Analysis & Opinions

Carmen Reinhart: Dissecting Coronavirus Economic Impact and Recovery Options

| May 07, 2020

Excerpt: Carmen Reinhart on how banks should deal with nonperforming loans

HOW DO WE AVOID a disastrous humanitarian crisis in developing countries as we emerge from the pandemic lockdowns? Will economic justice be harder or easier to attain after COVID-19? How do we get our nation back to work? Should we focus on the surging federal debt?

We asked several faculty members at Harvard Kennedy School for their insights on the central economic challenges as the United States and the world shift toward the recovery phase of the crisis. The ideas these scholars offered can assist political leaders and administrators who are making policy decisions at the federal, state, and local levels.

How we handle bad debts will determine success of economic recovery

While the coronavirus crisis did not start as a financial crisis, it may well morph into one of systemic severity. At the start of 2020, U.S. banks were better capitalized and household balance sheets stronger than at the onset of the global financial crisis in 2008. As COVID-19 paralyzed activity, banks have taken measures to protect themselves, increasing loan loss provisions and making accommodations to borrowers. Banks’ mortgage loan forbearance efforts, which are backed by the CARES Act, for instance, provide relief to households hit by the loss of income and employment.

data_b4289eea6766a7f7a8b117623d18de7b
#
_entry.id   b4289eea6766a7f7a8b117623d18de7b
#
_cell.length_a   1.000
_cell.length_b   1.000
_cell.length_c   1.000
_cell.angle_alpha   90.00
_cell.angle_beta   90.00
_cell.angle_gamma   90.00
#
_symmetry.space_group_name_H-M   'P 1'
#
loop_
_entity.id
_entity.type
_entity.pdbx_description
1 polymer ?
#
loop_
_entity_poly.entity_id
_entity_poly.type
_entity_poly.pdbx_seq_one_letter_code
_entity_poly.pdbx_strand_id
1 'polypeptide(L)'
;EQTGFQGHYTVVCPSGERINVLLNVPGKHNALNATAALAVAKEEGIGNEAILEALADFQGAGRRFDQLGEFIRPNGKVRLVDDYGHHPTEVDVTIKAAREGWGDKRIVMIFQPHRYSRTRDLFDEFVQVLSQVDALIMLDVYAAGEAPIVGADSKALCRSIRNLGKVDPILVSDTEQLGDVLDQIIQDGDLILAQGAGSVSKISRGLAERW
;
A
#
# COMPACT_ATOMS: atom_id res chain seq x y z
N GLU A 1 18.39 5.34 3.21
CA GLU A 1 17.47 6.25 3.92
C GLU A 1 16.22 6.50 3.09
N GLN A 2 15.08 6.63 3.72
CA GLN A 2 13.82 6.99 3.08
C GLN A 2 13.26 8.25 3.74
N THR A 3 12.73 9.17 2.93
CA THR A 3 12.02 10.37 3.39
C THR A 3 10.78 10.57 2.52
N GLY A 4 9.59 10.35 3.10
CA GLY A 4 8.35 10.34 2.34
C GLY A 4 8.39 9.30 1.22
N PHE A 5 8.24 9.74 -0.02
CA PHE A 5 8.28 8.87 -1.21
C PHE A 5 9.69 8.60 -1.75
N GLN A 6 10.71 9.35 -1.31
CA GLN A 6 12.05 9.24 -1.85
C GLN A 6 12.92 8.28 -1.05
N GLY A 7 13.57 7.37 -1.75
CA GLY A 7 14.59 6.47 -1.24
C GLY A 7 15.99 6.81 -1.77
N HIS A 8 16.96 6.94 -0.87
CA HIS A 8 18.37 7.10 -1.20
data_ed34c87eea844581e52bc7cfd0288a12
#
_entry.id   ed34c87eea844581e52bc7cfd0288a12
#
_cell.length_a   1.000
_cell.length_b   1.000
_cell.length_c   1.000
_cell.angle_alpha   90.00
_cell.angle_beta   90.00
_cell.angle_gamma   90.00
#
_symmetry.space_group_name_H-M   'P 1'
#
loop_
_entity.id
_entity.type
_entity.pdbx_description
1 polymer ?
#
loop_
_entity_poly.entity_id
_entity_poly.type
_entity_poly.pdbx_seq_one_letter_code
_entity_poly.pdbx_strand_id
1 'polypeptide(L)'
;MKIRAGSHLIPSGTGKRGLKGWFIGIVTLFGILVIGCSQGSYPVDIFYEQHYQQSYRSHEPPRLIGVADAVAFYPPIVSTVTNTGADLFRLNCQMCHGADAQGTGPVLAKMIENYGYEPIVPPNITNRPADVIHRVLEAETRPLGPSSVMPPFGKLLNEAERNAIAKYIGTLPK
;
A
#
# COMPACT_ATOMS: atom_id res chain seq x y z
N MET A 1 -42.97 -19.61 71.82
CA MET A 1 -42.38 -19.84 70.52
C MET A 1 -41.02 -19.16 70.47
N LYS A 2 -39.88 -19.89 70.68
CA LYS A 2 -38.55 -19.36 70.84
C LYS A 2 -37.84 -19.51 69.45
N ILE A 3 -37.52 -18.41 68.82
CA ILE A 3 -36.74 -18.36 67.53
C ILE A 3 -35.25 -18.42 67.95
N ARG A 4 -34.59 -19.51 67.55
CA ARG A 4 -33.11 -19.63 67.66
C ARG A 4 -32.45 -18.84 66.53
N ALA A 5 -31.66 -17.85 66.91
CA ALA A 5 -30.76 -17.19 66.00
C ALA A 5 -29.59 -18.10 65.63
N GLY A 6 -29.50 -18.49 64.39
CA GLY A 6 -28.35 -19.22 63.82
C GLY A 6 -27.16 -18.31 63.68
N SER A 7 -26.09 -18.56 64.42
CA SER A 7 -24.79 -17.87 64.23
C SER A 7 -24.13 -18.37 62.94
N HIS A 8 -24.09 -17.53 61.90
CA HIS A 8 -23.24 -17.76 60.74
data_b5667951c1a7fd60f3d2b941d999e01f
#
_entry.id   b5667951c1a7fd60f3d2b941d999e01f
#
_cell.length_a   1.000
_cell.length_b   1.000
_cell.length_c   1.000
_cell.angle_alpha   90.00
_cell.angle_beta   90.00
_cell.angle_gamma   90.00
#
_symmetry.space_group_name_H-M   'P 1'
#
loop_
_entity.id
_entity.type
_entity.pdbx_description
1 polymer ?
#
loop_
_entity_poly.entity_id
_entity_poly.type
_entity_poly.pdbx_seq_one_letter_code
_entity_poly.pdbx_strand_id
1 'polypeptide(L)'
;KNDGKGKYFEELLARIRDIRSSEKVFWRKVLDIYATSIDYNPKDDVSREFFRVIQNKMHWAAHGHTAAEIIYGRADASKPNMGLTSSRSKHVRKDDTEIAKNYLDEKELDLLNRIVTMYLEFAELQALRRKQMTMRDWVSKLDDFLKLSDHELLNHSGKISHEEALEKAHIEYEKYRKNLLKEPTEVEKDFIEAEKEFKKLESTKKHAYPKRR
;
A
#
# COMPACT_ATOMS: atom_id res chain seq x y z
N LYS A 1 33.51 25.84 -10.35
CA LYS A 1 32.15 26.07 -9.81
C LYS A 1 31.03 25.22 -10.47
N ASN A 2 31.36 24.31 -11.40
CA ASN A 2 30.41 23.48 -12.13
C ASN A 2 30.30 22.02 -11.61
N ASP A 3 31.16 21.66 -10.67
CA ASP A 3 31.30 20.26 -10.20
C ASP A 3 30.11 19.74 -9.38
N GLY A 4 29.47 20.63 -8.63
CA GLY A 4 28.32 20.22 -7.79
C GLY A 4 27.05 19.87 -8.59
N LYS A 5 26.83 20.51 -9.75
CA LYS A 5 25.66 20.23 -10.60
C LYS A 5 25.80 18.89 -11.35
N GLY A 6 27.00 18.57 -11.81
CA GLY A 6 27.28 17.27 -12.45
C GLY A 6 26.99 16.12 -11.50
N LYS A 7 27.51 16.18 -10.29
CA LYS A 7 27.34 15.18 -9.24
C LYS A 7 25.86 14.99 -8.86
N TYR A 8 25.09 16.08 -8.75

Notwithstanding support from new Federal Reserve facilities, the critical question facing financial institutions is whether borrowers are ultimately able to meet the terms of the loans once the “grace period” ends. The answer depends critically on the duration of the pandemic and the speed of economic recovery. Even in a benign scenario, the damage already done to the balance sheets of banks, households, and businesses is substantive. Not all jobs will return and not all businesses will be able to reopen. A spike in defaults as 2020 unfolds is in the making. The historical experience with banking crises resolution suggests that a prompt and accurate acknowledgement of losses is the first step to a speedier recovery. Evidence suggests that kicking the can down the road in writing down bad debts may impair the effectiveness of monetary policy. In much of post-2008 Europe, the ever-greening of non-performing loans was a significant deterrent to the new credit needed to rekindle the economy. Let us avoid that mistake.

For more information on this publication: Belfer Communications Office
For Academic Citation: Reinhart, Carmen.“Carmen Reinhart: Dissecting Coronavirus Economic Impact and Recovery Options.” , May 7, 2020.